I have a point to make. So please bear with me as we travel to an alternate reality so I can make it.
Okay. We're here. Now, imagine that in this alternate reality that you come across a newspaper, start reading it, and discover an editorial cartoon.
In the first panel of this cartoon is a smarmily-drawn President Obama in a dark suit, standing at a podium and quoting from his May 2009 speech about Guantanamo Bay and Terrorism.
“In the midst of all these challenges, however, my single most important responsibility as President is to keep the American people safe,” the president says. “That is the first thing that I think about when I wake up in the morning. It is the last thing that I think about when I go to sleep at night.”
Then, in the next panel, the Boston marathon bomb explosively detonates behind him.
The president's silhouette is outlined in the huge, overwhelming blast. In this panel, President Obama exclaims, “Oops!
Kind of insensitive, don't you think? A little too soon after Boston? Perhaps hurtful to the victims of the Boston blast?
Could it be the person who conceived and drew this fictional cartoon was doing so with mean intentions? I'm sure Boston residents think so.
But hey, maybe this talented newspaper artist wasn't just being mean. Maybe he had true and ethical concerns about a lack of progress he perceives President Obama is making in the War Against Terror.
After all, this creator of which I speak is a professional with a lot of respect. He has crazy street credibility. Not to mention, he specifically outlined his reasons for creating the cartoon in his accompanying blog.
Unfortunately, no one will see or read this blog because the cartoon was mercilessly copied, pasted and dispersed throughout the Internet, ad infinitum, ALONE.
The cartoonist, a Pulitzer prize finalist incidentally, is very secure in his belief he has done the right thing with this cartoon. He has the full support of his editors, publishers and various and sundry other journalism bosses.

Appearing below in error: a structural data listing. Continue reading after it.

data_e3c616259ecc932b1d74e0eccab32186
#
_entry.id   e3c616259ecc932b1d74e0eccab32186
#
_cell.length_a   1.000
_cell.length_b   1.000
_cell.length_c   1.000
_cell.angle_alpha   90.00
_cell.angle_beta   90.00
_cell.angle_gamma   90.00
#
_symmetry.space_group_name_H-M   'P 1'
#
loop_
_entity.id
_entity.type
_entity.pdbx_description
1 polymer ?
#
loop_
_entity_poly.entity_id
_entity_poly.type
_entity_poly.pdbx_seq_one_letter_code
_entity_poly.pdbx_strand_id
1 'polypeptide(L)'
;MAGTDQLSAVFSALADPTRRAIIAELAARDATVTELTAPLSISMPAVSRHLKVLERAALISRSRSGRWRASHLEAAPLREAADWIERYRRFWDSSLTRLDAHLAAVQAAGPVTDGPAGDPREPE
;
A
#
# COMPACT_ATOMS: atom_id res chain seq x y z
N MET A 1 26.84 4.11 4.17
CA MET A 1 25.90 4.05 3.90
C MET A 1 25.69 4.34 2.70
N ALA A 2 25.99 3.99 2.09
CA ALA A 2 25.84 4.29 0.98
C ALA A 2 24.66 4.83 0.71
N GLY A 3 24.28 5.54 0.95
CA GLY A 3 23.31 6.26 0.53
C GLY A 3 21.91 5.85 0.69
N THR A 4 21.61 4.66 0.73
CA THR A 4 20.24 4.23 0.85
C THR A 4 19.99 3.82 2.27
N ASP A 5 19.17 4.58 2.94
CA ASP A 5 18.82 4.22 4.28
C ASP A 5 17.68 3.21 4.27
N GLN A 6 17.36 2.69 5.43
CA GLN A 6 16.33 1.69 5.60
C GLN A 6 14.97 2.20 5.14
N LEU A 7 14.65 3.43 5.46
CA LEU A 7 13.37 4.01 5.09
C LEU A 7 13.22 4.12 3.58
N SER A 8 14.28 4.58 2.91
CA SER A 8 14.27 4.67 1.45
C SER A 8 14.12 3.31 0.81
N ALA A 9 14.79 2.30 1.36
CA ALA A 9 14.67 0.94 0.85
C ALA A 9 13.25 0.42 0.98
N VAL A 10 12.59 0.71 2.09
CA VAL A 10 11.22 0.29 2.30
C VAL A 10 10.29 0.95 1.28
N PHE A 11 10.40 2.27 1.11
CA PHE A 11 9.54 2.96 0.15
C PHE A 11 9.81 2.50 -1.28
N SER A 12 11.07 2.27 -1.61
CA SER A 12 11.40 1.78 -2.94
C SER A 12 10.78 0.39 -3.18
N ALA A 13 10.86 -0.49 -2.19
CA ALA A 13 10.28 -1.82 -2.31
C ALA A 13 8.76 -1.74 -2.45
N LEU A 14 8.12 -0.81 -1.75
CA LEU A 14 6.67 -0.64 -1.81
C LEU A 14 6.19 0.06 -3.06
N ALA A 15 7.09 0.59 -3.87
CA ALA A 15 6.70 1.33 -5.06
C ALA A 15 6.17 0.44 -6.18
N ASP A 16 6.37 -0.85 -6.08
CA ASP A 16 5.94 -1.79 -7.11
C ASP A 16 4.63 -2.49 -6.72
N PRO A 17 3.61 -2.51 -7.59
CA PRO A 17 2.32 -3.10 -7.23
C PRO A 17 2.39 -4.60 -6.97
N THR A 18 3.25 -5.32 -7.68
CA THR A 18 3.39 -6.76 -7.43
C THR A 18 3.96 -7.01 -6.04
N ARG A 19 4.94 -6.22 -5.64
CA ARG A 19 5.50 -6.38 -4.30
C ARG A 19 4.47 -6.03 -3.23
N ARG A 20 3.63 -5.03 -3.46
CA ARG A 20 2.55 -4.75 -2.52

These bosses totally backed the cartoonist's play — going so far as to scoff and question President Obama's motives when he wrote letters to their newspaper demanding an apology for the insensitivity the cartoon displayed.
Additionally, this cartoonist was beside himself at President Obama's reaction.
"The president is just trying to change the argument about terrorism," the fictional cartoonist argues. "I'm STUNNED he would do so."
Okay. Example over.
Return with me to our reality so we can discuss something that actually happened.
In my fictional example, I was, essentially, lampooning a lampoon. It was a fictional counterpart to the April 25 cartoon from Sacramento Bee editorial cartoonist Jack Ohman, who used his bully pulpit to criticize "loose Texas business regulations" believed to be responsible for the April 17 explosion of a fertilizer plant in West.
At least 14 people died and 200 others were injured in that blast.
And Mr. Ohman has refused to apologize for the work.
“I knew it was close to the edge, but I went with it, and I don’t go with things I can’t defend,” he told the Poynter Institute. “I’m defending this one because I think that when you have a politician traveling across the country selling a state with low regulatory capacity, that politician also has to be accountable for what happens when that lack of regulation proves to be fatal.”